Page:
Networks of Domination : The Social Foundations of Peripheral Conquest in International Politics by MacDonald, Paul
Oxford University Press Inc
10 July 2014
Hardback | 336 pages
In the nineteenth century, European states conquered vast stretches of territory across the periphery of the international system. This book challenges the conventional wisdom that these conquests were the product of European military dominance or technological superiority. In contrast, it claims that favorable social conditions helped fuel peripheral conquest. European states enjoyed greatest success when they were able to recruit local collaborators and exploit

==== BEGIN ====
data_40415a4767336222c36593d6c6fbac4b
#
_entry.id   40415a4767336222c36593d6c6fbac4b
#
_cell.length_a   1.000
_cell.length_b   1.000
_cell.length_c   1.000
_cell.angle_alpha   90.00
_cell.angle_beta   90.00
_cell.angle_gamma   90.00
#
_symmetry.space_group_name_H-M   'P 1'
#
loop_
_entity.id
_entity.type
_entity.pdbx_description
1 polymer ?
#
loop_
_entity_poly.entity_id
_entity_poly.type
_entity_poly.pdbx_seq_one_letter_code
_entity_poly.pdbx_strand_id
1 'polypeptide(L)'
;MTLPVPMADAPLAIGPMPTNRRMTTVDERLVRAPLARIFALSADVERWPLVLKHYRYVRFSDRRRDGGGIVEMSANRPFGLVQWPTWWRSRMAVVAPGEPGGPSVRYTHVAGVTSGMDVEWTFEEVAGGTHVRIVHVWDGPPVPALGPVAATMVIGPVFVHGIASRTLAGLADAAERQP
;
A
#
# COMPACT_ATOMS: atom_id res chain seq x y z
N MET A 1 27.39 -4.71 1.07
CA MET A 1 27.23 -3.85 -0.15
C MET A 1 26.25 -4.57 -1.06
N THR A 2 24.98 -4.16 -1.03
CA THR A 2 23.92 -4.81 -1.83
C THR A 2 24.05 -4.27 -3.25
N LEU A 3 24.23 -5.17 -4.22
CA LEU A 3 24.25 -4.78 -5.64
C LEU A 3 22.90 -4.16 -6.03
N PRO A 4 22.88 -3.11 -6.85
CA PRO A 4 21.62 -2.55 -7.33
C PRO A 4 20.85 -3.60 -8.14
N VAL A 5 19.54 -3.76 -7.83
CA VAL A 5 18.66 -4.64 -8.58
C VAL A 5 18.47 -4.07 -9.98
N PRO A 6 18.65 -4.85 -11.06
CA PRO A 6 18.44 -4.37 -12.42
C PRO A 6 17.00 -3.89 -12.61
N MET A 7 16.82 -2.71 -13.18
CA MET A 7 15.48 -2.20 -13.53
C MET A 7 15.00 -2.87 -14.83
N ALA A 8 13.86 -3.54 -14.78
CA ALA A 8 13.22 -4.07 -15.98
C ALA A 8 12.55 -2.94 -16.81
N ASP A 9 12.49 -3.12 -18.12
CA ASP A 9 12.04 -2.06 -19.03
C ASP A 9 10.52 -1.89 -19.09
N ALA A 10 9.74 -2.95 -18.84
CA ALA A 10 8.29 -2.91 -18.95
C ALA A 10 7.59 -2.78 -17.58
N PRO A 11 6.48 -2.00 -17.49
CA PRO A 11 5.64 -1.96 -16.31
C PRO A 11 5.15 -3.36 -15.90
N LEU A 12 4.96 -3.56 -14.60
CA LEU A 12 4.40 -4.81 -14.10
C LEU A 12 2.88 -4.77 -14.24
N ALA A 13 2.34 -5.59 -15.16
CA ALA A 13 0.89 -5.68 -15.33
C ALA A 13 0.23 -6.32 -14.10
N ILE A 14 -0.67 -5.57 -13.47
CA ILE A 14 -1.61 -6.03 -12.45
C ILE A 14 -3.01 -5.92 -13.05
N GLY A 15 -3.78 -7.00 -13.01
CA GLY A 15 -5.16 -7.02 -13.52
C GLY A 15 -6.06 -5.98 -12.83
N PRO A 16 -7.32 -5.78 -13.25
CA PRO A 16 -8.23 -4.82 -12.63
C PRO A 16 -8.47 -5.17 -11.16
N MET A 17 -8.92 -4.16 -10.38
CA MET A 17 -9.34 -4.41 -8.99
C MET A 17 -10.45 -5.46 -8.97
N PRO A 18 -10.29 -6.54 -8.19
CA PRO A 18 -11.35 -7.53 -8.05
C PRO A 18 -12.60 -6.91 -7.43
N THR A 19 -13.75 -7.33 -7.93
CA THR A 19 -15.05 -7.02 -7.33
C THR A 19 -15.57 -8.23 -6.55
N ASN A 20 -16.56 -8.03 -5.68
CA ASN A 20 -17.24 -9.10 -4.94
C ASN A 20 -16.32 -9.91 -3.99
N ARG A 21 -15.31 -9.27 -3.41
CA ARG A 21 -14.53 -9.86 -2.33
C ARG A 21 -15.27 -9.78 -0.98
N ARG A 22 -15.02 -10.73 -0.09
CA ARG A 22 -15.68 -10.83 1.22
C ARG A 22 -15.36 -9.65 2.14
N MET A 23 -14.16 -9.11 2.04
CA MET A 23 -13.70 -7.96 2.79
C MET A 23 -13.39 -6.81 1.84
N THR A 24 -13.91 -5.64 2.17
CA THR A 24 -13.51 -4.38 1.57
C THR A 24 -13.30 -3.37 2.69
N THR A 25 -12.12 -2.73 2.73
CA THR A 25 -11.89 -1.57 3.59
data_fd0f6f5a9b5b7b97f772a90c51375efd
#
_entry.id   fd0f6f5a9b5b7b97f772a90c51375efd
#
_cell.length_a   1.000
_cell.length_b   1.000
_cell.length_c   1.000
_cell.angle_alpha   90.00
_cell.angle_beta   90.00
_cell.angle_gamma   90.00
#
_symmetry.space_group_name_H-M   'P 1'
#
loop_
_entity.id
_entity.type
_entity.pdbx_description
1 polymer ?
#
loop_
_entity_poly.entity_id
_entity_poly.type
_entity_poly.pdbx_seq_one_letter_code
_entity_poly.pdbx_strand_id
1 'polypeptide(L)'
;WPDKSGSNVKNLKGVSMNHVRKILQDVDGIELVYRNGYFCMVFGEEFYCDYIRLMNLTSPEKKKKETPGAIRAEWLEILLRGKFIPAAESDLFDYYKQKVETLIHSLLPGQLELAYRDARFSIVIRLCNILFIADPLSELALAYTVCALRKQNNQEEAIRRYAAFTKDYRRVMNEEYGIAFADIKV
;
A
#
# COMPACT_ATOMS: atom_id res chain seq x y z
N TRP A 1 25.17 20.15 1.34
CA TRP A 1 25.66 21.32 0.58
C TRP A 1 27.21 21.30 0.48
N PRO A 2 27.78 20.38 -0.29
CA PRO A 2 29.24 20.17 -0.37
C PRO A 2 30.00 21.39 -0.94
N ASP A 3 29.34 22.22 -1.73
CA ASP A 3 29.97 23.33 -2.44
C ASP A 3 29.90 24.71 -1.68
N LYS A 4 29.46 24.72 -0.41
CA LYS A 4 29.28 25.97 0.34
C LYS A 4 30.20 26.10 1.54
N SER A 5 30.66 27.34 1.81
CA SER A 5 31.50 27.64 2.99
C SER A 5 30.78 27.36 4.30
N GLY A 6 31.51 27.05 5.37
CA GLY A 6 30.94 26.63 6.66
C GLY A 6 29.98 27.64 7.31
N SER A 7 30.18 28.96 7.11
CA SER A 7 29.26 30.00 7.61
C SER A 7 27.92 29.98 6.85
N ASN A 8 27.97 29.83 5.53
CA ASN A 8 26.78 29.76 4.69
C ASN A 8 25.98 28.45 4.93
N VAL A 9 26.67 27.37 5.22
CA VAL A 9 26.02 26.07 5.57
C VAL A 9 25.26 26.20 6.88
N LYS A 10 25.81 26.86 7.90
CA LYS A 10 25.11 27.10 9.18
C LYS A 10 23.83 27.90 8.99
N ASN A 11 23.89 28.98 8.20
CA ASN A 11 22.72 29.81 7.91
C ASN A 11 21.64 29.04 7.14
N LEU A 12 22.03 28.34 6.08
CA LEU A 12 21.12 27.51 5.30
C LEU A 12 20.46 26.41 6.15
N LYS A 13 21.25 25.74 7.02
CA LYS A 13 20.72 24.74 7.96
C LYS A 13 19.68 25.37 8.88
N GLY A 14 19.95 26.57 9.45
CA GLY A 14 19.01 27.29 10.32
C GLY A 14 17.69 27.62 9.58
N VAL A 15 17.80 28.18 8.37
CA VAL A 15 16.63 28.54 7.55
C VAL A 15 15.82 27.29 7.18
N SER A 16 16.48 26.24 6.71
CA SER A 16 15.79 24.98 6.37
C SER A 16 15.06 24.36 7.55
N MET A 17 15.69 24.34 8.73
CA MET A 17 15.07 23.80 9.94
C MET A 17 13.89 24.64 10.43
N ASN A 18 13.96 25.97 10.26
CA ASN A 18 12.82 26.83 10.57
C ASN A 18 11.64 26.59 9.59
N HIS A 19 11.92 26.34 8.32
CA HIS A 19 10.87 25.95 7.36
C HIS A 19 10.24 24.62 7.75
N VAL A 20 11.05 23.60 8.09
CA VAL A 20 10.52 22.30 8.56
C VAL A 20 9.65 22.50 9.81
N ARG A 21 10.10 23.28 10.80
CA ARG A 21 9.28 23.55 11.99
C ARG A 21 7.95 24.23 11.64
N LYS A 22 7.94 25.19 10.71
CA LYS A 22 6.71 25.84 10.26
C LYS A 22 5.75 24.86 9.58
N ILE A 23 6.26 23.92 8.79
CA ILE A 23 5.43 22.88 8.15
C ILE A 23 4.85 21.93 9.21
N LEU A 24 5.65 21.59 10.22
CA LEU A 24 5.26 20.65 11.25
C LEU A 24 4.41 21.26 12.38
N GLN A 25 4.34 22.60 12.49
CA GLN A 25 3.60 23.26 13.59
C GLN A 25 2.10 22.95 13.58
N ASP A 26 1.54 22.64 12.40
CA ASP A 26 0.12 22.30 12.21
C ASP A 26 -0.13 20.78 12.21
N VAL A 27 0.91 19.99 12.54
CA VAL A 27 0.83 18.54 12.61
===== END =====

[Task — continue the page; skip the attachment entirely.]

divisions among elites in targeted societies. Different configurations of social ties connecting potential conquerors with elites in the periphery played a critical role in shaping patterns of peripheral conquest as well as the strategies conquerors employed. To demonstrate this argument, the book
compares episodes of British colonial expansion in India, South Africa, and Nigeria during the nineteenth century. It also examines the contemporary applicability of the theory through an examination of the United States occupation of Iraq.